Daisy Dance and the Women's Land Army

With the help of Cobham Conservation & Heritage Trust, we have been finding out about the Women's Land Army in the First World War and how Cobham resident Daisy Dance was involved.

Daisy Dance was one of three daughters born to George Dance who was a gamekeeper on the Combe Estate in Cobham. George was born in Linkenholt, Hampshire and worked both as a gamekeeper and an agricultural labourer during his lifetime. His position as gamekeeper on the Combe Estate warranted him and his family to occupy Keepers Cottage in Downside, which with its 6 rooms, was rather spacious and comfortable.

Daisy was born in 1898 with an older sister, Rose, and a younger sister who sadly died aged nine. Rose and Daisy both attended St Matthews Church of England School in Downside. Daisy also attended the local Downside Sunday School where she taught Class III boys. When George Dance died in 1918, Daisy and the family moved to one of the smaller Island Cottages in Downside.

31 October 2018
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Daisy Dance

The Women’s Land Army was set up by the government in 1917 to recruit women to full-time work on the land to replace men who had left to fight in the war. The main drive for the recruit was to increase food production during wartime. Most women in agriculture were milkmaids and field workers, but some were carters, plough-women and market gardeners.

Daisy may have heard the government’s appeal for 30,000 women to sign up as an advertisement was published in the Cobham Parish Magazine in May 1918. Mrs Kitching of Eaton Corner was the Cobham Registrar for the WLA, and the article in the Parish Magazine urged job seekers to apply to her for information.

Daisy enrolled in the Women’s Land Army in Kingston on 28th March 1919. She was issued with 3 overalls, 1 hat, 2 pairs of breeches, 2 pairs of boots, 1 pair of canvas leggings and 1 pair of clogs. This was supplemented on the next day with a Mackintosh and a jersey. For each item, she received a receipt in her WLA handbook. She was paid 18 shillings per week, increasing to 20 shillings after she passed an efficiency test.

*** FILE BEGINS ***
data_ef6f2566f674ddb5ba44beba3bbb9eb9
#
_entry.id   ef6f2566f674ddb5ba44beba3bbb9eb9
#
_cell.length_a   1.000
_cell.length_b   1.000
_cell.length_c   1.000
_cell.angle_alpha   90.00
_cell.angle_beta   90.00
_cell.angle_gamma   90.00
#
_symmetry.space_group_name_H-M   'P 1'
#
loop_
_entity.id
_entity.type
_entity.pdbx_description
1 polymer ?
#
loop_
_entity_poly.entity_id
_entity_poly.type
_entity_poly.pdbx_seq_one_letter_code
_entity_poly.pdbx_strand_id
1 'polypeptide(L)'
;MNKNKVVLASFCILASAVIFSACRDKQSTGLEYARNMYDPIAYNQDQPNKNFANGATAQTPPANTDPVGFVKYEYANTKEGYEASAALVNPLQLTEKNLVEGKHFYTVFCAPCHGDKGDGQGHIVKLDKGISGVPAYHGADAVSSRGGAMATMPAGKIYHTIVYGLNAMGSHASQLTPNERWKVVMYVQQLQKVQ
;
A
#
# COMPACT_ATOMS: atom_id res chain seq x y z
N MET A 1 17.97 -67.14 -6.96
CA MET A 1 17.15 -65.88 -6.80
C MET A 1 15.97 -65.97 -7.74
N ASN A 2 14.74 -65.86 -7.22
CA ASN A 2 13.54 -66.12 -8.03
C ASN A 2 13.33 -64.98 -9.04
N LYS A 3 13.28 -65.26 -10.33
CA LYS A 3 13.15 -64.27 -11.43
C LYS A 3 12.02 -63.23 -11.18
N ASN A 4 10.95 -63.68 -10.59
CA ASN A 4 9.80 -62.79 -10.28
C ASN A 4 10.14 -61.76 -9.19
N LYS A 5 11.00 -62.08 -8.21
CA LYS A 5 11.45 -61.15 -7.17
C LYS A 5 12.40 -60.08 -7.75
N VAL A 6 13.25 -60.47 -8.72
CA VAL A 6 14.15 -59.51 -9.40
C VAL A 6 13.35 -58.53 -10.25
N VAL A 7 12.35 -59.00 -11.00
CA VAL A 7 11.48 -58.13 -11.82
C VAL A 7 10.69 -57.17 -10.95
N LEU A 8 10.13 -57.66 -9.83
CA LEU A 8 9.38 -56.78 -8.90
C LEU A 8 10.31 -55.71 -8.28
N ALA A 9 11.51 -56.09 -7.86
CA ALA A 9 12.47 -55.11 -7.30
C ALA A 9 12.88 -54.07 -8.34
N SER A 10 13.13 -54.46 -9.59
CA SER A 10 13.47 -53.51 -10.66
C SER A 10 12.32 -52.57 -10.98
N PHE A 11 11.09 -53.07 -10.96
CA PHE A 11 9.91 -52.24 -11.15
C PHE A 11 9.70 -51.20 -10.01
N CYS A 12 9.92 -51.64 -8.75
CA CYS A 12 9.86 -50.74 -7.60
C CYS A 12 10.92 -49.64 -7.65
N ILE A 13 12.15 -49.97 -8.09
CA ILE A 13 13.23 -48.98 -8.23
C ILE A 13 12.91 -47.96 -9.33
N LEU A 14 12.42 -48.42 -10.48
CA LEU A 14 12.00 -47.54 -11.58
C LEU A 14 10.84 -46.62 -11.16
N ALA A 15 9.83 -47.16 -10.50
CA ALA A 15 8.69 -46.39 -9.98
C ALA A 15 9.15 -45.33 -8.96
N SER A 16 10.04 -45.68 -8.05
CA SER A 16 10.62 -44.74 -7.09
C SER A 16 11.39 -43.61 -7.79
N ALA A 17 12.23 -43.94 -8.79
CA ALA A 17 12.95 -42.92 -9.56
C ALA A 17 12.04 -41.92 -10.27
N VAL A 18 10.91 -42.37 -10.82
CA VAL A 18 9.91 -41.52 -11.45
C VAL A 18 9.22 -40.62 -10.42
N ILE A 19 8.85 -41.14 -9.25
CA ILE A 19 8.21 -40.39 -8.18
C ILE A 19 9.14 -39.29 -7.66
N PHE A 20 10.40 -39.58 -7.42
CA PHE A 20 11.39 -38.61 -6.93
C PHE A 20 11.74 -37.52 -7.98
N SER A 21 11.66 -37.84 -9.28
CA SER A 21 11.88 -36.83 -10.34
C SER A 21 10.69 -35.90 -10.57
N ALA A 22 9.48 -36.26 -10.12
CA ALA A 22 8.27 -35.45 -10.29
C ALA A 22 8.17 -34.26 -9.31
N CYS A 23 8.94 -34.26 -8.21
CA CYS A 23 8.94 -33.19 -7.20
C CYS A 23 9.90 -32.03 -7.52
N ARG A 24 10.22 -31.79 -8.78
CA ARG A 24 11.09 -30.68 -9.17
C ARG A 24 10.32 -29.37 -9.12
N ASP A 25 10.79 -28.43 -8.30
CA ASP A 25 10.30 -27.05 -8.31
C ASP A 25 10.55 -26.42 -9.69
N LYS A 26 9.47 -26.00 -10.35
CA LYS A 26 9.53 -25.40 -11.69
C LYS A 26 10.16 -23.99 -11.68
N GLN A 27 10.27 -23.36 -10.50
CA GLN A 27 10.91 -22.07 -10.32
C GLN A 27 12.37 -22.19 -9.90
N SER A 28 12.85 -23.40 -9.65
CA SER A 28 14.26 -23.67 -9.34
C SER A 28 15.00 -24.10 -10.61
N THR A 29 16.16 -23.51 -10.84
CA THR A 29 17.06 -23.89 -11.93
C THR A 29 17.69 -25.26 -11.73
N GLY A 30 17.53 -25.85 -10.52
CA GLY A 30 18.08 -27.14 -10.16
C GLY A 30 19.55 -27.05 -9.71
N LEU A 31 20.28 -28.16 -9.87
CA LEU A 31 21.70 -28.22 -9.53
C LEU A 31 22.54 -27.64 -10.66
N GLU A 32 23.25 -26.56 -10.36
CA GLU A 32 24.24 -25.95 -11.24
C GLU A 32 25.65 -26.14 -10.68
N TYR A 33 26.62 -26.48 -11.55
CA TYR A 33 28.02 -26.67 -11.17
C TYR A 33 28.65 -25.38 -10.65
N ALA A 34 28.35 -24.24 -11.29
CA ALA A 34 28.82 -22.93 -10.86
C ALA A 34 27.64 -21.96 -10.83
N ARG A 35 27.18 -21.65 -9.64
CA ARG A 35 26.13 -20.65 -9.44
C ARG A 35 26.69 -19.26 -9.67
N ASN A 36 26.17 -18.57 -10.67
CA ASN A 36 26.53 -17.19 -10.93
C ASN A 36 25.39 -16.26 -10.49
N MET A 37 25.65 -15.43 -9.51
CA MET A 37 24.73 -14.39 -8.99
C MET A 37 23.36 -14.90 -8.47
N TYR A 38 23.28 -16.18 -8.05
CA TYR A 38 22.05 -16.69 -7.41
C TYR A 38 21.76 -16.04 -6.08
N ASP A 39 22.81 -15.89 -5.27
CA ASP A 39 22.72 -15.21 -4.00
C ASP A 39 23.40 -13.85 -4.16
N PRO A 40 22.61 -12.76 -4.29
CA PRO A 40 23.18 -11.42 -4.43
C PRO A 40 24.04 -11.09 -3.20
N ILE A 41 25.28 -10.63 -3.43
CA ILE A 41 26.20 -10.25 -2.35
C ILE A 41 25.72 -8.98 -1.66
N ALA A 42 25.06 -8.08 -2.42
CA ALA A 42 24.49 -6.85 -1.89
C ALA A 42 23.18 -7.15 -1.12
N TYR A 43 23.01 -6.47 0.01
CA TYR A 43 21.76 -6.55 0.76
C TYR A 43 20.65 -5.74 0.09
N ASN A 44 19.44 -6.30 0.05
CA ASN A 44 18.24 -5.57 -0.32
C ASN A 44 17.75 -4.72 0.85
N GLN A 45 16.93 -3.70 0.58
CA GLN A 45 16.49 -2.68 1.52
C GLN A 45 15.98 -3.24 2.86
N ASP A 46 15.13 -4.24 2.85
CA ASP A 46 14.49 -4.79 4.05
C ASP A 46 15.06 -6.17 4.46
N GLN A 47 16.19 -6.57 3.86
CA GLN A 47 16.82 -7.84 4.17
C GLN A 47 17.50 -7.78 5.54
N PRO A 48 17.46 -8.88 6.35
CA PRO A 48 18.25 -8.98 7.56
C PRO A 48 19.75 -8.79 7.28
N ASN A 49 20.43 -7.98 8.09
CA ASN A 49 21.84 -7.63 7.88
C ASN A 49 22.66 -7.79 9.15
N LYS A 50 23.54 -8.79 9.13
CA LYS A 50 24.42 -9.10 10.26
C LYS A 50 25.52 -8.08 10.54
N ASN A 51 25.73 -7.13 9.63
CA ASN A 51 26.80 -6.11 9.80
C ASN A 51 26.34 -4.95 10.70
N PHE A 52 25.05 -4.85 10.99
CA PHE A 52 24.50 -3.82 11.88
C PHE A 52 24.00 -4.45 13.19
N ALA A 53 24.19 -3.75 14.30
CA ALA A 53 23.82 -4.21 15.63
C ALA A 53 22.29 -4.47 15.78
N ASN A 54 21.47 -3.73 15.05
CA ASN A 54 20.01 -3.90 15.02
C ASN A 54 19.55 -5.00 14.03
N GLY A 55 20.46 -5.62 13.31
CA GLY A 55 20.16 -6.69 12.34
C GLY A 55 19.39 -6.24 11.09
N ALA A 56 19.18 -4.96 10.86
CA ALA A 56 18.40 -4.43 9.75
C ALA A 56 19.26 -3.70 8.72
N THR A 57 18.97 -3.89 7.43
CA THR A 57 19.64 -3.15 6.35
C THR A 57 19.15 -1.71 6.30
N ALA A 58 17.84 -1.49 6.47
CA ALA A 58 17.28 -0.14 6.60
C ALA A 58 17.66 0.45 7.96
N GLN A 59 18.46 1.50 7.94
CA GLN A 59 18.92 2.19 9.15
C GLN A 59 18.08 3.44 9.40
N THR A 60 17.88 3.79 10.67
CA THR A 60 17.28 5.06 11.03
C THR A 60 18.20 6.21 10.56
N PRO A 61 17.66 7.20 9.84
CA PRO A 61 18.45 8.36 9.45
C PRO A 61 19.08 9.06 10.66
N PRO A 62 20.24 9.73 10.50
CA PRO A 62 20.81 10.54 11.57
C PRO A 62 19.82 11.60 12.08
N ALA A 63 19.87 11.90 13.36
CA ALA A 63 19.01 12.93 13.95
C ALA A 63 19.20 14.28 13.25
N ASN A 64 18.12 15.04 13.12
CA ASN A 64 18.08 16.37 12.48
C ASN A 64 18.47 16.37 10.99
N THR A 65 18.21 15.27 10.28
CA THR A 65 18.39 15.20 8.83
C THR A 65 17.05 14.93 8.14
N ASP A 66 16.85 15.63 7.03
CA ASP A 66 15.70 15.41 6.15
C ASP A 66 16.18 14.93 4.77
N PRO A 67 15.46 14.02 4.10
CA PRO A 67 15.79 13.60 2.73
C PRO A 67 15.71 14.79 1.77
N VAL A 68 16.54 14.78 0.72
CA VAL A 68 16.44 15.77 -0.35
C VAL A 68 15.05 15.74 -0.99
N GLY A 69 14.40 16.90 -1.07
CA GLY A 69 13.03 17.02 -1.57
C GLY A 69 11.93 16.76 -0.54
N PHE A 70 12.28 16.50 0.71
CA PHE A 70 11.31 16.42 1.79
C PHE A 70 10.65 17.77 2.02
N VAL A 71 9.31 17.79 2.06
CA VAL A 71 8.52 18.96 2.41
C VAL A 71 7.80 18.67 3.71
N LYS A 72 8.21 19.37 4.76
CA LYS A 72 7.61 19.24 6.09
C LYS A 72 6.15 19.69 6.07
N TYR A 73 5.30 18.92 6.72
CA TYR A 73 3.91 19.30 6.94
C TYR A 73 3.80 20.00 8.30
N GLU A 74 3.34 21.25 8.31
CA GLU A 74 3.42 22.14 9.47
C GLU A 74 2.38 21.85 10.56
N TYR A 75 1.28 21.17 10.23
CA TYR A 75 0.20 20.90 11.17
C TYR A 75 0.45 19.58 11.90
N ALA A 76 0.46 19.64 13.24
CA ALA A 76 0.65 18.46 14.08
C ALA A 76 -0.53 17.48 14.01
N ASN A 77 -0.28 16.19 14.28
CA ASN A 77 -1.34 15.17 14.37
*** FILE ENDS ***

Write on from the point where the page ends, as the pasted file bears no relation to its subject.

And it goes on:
Daisy acquired a Land Army Agricultural Service badge after two months of service and an armband after three months’ service. After working for the Women’s Land Army for six months, workers received a ribbon to show that they had upheld a high standard of work and conduct.

By 1Daisy Dance with pig919, the First World War was at an end and there was a Peace Celebrations procession in Cobham. The Vicar reported on the presence of the Land Army workers at the event in the Cobham Parish Magazine:

“The bedrock industry of agriculture was charmingly presented by a bevy of land girls in charge of an excellent team whose chariot rolled happily under the auspices of a bewitching little angel of Peace, who must have refreshed the soul of the soldier-farmer at home.”

It is quite possible that Daisy took part in the celebrations alongside her colleagues.

The Women’s Land Army was officially disbanded on 30th November 1919. Daisy continued to work on the land, joining the Surrey Branch of the National Association of Landswomen which was set up in lieu of the WLA.

With grateful thanks to Cobham Conservation & Heritage Trust.

This article was researched by Victor Eyles of Cobham Conservation & Heritage Trust. CCHT hold a collection of photographs and objects relating to Daisy Dance that were collected by Frank Bryan. Many of these items featured in our ‘Women in WW1’ exhibition at Cobham Library in 2019. The images in this article are courtesy of Cobham Conservation & Heritage Trust.

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